Question:  My question is to the Vice Admiral, Andrew Lewis.  Sir, a question to the information you just gave us.  The most part of the operations which the allied force was trained for during BALTOPS operations were offensive operations like SAMs, et cetera.  So do you consider that Russian forces on the other side of the Baltic Sea should consolidate its defense when such operations and training of NATO forces are held in the Western part of the Baltic Sea?  Thank you very much.

Vice Admiral Lewis:  I think we were operating in the Baltics under three tenets.  Under partnership, presence and professionalism.  So our partners in the region, our partners in NATO, we were operating with them, present, operating on the high seas and in the air over the high seas in international water and airspace in a professional manner.  And all those in the region are certainly expected to do the same.  There’s no, as I stated up front, there’s no, it was an exercise to operate together, integrate together, and with the forces that were in the exercise but not aimed toward anyone else, but it was just to operate on the high seas in this region, which is a very unique region of the world.

Question:  According to the Lithuanian Ministry of National Defense, more than 80,000 naval miles and other explosives placed during World War I and World War II are estimated to still be underwater and pose a threat to individuals working on and in the Baltic Sea.  How can you find a solution to this? Or is it only going to be part of history?  Will the U.S. start cleaning up the sea area with the help of other NATO members?

Vice Admiral Lewis:  First of all the U.S. and NATO has an organization called the Standing Maritime Group that does Mine Countermeasures.  They operate in the Baltic frequently and were a part of BALTOPS this year and will continue to be a part of BALTOPS in the future.

What we were able to do this year was apply some new capabilities in finding these mines and disposing of them.  We found in excess of ten unexploded mines from the 2nd World War and that have been disposed of now. Another two today.

I’ll let Admiral Burns comment on this because of his nation’s Navy has quite a bit of experience in the region and quite a bit of experience he has personally in this area of warfare.

Rear Admiral Burns:  The only thing I would add is that the Royal Navy participates in the Standing NATO Mine Countermeasures Group, which operates regularly in the Baltic.  And part of the program is directed tasking which is specifically to hunt and dispose of historic ordinance.

Obviously, we’ve achieved some progress during this exercise, but it’s going to require a concerted effort to continue to reduce the numbers from the 80,000 that are indicated in the question.  We’re not going to be able to do that quickly, but we are determined to make inroads into that number.

Question:  Considering you’ve been operating in the Baltics, and I know this exercise you say isn’t looking at any one specific person in particular, one specific nation state that might be, but it’s close to the Russians.  So I’d just be curious to know how credible a threat you feel the Russians are today, and whether they’re just saber rattling; and more to the point, how do you think Moscow views these in the Baltics?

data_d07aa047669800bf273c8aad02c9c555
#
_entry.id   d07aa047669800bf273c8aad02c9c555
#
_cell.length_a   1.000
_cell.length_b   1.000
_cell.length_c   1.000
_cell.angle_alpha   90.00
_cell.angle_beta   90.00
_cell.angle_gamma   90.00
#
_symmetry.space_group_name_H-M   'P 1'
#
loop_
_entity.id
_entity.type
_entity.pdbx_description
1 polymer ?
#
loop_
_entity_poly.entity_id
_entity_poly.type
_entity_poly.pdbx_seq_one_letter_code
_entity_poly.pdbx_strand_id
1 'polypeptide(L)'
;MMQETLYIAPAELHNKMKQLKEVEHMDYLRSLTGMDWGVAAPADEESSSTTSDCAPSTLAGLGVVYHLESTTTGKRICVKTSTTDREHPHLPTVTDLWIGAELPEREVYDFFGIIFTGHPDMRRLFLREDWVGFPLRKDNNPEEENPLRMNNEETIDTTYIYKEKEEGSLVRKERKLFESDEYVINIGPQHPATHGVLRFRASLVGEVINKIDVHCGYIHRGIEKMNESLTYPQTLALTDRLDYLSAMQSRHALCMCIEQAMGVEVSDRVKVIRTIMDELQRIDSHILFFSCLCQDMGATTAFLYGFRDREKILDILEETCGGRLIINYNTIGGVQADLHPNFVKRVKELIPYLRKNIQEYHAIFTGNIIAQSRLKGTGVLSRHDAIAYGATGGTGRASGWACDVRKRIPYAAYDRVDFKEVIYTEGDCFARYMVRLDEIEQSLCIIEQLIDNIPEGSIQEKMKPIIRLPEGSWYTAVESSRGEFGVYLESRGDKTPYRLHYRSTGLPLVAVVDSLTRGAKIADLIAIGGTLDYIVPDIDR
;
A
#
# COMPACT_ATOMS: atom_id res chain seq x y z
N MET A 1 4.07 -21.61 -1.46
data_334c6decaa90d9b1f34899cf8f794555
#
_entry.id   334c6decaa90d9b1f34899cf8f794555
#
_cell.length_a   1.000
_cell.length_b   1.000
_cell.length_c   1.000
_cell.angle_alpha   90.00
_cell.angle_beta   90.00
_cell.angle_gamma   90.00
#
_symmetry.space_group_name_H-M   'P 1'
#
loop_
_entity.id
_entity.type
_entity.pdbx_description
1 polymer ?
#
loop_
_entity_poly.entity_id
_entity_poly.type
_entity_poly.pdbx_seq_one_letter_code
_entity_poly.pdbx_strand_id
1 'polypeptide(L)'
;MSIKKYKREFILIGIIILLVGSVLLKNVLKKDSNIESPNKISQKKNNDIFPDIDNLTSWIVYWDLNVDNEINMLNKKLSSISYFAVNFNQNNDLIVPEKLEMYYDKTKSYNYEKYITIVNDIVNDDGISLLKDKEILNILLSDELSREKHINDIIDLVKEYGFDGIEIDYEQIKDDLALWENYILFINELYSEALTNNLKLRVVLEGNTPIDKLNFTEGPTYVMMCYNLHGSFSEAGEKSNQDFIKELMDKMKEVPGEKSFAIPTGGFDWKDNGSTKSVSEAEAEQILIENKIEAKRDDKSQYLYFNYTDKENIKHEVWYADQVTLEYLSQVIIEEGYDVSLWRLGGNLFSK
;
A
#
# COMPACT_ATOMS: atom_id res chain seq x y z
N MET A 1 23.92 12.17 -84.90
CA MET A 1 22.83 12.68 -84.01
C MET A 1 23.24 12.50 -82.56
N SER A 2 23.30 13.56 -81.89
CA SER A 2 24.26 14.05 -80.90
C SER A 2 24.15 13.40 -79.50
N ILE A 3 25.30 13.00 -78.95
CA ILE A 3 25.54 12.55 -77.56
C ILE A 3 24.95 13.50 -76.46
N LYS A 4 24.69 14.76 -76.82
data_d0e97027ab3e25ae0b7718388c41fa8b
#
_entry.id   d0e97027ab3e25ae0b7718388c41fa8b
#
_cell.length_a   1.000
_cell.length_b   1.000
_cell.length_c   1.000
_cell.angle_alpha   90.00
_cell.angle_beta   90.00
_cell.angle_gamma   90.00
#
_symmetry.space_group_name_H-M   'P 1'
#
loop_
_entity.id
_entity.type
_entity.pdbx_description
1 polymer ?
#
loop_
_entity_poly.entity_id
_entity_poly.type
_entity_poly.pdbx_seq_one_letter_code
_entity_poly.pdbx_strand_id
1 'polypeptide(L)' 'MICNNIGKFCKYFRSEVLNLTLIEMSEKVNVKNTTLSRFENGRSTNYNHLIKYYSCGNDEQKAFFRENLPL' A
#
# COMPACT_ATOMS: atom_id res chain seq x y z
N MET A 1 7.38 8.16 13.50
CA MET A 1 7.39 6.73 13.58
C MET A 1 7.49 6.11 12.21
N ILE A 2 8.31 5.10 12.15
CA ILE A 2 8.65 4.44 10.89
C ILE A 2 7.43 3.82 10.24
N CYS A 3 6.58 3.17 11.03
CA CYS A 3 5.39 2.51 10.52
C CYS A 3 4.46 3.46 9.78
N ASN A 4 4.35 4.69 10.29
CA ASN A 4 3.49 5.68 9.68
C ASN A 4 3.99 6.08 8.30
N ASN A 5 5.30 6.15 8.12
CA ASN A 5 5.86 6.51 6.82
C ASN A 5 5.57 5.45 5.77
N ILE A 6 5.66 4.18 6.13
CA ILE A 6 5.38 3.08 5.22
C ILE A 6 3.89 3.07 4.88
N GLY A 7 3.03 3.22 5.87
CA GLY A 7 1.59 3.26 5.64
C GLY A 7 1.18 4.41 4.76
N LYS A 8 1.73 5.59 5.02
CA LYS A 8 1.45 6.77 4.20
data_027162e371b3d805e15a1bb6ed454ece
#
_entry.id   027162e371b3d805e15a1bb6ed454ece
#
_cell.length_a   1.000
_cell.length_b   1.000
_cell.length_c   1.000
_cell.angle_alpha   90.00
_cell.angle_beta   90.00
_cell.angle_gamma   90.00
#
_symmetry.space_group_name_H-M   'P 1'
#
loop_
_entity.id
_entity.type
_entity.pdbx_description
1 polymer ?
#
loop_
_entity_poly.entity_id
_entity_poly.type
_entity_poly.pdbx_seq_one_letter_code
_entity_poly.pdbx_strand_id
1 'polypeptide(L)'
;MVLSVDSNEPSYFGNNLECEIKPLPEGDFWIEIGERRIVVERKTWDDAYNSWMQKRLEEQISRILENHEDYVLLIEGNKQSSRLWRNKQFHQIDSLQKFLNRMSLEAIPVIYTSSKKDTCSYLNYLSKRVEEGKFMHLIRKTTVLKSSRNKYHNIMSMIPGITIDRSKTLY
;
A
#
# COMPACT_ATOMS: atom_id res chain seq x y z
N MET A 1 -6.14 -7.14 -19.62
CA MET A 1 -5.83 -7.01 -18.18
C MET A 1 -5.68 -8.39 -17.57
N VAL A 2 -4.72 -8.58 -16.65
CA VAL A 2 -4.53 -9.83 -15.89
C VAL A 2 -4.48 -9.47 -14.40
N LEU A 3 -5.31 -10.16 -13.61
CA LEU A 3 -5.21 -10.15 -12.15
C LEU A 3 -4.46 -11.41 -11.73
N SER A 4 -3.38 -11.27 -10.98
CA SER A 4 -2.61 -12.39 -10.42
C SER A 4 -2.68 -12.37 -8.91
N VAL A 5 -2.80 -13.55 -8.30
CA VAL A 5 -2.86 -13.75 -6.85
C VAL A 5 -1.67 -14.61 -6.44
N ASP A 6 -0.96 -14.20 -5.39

Vice Admiral Lewis:  I’ll defer to Admiral Burns first.

Rear Admiral Burns:  I think as a Baltic state we would expect Russia to operate in the Baltic region and of course we’ve been operating alongside Russian units throughout the exercise.  And as we’ve been operating in a professional manner, so have the Russians.  And of course they would recognize the importance of this region to their economy and their prosperity.  As part of the superhighway of the high seas upon which our individual and collective prosperity depends, I think we share an interest in maintaining security in this region.

So I’m not surprised that Russia has been operating and exercising which is entirely within their right to do so, as we have been doing.  And what they’ve been doing has been within national norms, which is precisely what we are here to demonstrate and uphold.

Vice Admiral Lewis:  I would just add that operating in the Baltics during the exercise and operating with other regional nations in the Baltics, it’s been with [inaudible] success in professional and safe interaction.  What I perceive is rather than a provocative nature, it’s actually a nature of which it’s lending stability and security to the region.  It’s very obvious that it’s to everyone’s benefit and the stability of the regional nations have an obligation and a right to patrol the high seas and that’s expected.  But it’s actually, I believe, is a stabilizing effect in the Baltics, not a disruptive effect.

Question:  Reestablishment of the 2nd Fleet in 2018 was a clear response to Russia’s military assertive behavior.  Is the Baltic Sea a primary area of responsibility in this regard?  Do you consider the fleet capabilities’ deployment in other areas, for instance in the framework of increased NATO naval presence in the Black Sea?

Vice Admiral Lewis:  The 2nd Fleet was reestablished in August of 2018.  And reestablished in order to operate in the Atlantic, from Norfolk, Virginia in the Atlantic and into the North Atlantic and potentially into the Arctic.  And the approaches of the Baltic and the approaches of the Mediterranean.

Now as a maneuver arm, a maneuver fleet, the 2nd Fleet can be employed wherever directed to be employed, but not, in an expeditionary fashion.  That’s exactly what we’ve been doing during this exercise.

Could it be that we are employed other than the areas I just mentioned?  Certainly.  But not by design specifically to operate anywhere other than the areas that I mentioned.  Really just in the Atlantic and the reaches into the Arctic.

Question:  Was NATO being in the Gulf region ? I mean The security of the Gulf region ? 

Vice Admiral Lewis:  I can tell you that NATO and a very large coalition is operating in the Persian Gulf region and in the Arabian Sea and has consistently for a number of years and will continue to do so in the same manner that we’re operating here in the Baltic and throughout the world to ensure sea lines of communication and to ensure operations in accordance with the International Law of the Sea.

Vice Admiral Lewis:  I just want to reemphasize the positive nature of this exercise and how I personally learned an incredible amount from our allies and partners and those who live and work around here.  So it’s quite a pleasure to be here, and I think it goes a long way towards stability in the region.  Thank you very much for your time.

Leave a Reply

Your email address will not be published. Required fields are marked *